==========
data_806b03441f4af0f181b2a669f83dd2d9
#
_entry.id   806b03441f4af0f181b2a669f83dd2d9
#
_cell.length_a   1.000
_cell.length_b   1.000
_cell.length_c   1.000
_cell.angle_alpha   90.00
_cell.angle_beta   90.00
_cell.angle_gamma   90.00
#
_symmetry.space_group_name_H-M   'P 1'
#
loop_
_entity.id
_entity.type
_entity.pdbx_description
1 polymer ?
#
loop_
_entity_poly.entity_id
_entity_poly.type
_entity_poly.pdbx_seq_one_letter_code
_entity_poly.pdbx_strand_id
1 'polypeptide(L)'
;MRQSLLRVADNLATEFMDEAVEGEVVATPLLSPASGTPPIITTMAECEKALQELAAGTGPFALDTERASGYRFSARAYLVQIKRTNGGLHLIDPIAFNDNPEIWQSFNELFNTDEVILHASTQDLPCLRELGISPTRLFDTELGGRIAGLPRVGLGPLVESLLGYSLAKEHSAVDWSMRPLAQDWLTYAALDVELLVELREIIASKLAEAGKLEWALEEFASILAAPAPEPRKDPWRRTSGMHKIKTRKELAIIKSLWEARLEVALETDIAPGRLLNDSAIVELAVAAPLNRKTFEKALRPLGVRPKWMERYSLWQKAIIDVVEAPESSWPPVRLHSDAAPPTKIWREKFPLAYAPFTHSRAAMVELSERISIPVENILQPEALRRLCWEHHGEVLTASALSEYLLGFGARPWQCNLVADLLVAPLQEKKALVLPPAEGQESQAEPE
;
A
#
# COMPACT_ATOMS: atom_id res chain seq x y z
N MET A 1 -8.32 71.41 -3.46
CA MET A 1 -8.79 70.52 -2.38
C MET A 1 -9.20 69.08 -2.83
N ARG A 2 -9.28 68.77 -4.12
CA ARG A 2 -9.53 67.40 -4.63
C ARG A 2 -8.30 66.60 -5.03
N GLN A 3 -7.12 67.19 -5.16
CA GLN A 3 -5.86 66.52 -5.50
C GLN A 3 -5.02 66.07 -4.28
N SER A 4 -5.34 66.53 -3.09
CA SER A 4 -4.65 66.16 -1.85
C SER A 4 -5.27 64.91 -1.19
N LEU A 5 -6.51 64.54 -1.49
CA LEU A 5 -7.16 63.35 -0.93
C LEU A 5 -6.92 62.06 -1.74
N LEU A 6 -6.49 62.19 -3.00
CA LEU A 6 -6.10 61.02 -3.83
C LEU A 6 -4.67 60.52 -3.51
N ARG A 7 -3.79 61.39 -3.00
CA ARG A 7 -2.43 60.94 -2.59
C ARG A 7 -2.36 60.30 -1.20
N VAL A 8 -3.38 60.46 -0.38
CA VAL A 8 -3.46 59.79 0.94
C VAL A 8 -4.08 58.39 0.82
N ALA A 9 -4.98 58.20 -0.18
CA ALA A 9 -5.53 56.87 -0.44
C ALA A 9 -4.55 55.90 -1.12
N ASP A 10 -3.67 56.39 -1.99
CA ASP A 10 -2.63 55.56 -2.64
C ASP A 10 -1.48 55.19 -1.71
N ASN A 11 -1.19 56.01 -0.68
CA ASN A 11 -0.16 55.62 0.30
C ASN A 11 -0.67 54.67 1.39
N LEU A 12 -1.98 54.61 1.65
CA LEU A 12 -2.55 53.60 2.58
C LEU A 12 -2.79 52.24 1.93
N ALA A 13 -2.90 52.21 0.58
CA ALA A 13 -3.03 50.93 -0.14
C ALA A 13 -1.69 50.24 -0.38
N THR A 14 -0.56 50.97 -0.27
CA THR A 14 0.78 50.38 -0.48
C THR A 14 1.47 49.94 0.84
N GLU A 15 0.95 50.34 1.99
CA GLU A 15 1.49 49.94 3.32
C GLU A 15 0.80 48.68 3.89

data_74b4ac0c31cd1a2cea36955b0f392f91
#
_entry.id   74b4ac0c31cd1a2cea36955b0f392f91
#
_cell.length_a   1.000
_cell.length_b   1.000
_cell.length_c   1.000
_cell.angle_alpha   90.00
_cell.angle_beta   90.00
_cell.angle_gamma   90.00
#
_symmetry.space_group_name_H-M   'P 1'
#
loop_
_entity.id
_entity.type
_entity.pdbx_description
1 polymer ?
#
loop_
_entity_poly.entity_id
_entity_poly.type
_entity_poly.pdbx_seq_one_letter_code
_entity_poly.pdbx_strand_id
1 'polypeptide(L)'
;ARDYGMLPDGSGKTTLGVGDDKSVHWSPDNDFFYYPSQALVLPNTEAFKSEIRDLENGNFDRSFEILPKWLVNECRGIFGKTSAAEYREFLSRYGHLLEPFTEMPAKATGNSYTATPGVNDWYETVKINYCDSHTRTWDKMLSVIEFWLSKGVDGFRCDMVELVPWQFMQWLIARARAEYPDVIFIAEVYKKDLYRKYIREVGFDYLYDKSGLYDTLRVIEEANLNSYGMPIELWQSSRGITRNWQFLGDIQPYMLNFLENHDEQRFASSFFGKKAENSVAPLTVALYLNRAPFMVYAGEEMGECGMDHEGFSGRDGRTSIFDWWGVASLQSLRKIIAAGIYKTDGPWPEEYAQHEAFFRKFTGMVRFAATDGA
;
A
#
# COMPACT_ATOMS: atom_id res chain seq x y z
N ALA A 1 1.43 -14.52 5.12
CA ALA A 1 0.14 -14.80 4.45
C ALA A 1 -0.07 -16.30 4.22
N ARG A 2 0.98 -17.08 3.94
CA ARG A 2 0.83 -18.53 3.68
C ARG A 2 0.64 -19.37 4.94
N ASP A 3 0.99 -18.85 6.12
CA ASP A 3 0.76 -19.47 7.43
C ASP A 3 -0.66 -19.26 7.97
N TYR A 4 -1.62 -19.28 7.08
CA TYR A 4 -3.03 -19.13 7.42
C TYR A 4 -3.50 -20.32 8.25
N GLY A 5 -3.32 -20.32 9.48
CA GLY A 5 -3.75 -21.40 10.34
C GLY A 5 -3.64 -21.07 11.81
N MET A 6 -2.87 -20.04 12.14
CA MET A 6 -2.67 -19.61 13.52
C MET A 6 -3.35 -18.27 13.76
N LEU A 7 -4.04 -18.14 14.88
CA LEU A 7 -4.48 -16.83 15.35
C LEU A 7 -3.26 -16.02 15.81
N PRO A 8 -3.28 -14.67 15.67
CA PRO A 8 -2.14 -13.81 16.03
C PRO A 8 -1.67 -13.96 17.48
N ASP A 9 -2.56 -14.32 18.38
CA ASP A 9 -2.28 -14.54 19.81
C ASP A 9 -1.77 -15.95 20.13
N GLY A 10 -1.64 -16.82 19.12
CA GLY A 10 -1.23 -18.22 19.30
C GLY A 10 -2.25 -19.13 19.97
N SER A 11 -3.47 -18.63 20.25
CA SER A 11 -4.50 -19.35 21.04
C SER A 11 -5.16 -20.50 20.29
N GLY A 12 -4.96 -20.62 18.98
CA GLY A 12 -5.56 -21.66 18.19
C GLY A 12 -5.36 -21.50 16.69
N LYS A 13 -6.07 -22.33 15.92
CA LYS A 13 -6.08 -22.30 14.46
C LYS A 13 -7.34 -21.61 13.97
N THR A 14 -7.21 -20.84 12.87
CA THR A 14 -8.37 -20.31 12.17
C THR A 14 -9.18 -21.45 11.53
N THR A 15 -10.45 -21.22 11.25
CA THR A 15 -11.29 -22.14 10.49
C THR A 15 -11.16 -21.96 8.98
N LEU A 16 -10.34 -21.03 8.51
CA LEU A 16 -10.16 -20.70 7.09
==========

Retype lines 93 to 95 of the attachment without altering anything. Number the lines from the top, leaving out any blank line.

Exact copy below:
1 polymer ?
#
loop_